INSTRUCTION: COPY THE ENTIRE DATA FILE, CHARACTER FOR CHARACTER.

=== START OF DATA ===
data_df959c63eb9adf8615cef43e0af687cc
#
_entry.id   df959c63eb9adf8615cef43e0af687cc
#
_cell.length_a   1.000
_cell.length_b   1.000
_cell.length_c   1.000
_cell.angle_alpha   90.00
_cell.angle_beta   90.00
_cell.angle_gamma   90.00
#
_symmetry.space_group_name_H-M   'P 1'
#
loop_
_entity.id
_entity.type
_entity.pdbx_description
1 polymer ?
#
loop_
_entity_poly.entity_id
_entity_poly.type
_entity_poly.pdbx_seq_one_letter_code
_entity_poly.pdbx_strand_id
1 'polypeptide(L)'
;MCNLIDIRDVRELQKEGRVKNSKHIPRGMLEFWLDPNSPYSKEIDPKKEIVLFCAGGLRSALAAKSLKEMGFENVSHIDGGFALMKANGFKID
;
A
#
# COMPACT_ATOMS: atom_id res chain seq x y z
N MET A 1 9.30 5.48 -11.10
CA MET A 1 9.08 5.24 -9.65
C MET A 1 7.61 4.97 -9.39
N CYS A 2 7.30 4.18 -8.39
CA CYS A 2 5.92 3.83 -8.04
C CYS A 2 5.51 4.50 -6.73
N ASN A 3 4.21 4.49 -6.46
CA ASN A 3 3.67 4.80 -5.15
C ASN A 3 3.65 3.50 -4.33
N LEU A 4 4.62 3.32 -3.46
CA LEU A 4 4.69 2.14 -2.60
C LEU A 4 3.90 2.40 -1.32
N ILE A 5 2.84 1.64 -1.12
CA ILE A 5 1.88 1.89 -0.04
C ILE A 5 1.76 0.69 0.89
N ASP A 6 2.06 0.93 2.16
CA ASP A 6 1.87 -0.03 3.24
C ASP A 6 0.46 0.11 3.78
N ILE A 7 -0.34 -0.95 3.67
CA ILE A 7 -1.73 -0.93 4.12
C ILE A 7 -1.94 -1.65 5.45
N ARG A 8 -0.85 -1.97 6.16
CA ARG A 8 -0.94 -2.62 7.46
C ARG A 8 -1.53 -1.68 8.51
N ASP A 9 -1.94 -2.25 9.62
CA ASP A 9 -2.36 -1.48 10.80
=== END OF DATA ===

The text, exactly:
data_df959c63eb9adf8615cef43e0af687cc
#
_entry.id   df959c63eb9adf8615cef43e0af687cc
#
_cell.length_a   1.000
_cell.length_b   1.000
_cell.length_c   1.000
_cell.angle_alpha   90.00
_cell.angle_beta   90.00
_cell.angle_gamma   90.00
#
_symmetry.space_group_name_H-M   'P 1'
#
loop_
_entity.id
_entity.type
_entity.pdbx_description
1 polymer ?
#
loop_
_entity_poly.entity_id
_entity_poly.type
_entity_poly.pdbx_seq_one_letter_code
_entity_poly.pdbx_strand_id
1 'polypeptide(L)'
;MCNLIDIRDVRELQKEGRVKNSKHIPRGMLEFWLDPNSPYSKEIDPKKEIVLFCAGGLRSALAAKSLKEMGFENVSHIDGGFALMKANGFKID
;
A
#
# COMPACT_ATOMS: atom_id res chain seq x y z
N MET A 1 9.30 5.48 -11.10
CA MET A 1 9.08 5.24 -9.65
C MET A 1 7.61 4.97 -9.39
N CYS A 2 7.30 4.18 -8.39
CA CYS A 2 5.92 3.83 -8.04
C CYS A 2 5.51 4.50 -6.73
N ASN A 3 4.21 4.49 -6.46
CA ASN A 3 3.67 4.80 -5.15
C ASN A 3 3.65 3.50 -4.33
N LEU A 4 4.62 3.32 -3.46
CA LEU A 4 4.69 2.14 -2.60
C LEU A 4 3.90 2.40 -1.32
N ILE A 5 2.84 1.64 -1.12
CA ILE A 5 1.88 1.89 -0.04
C ILE A 5 1.76 0.69 0.89
N ASP A 6 2.06 0.93 2.16
CA ASP A 6 1.87 -0.03 3.24
C ASP A 6 0.46 0.11 3.78
N ILE A 7 -0.34 -0.95 3.67
CA ILE A 7 -1.73 -0.93 4.12
C ILE A 7 -1.94 -1.65 5.45
N ARG A 8 -0.85 -1.97 6.16
CA ARG A 8 -0.94 -2.62 7.46
C ARG A 8 -1.53 -1.68 8.51
N ASP A 9 -1.94 -2.25 9.62
CA ASP A 9 -2.36 -1.48 10.80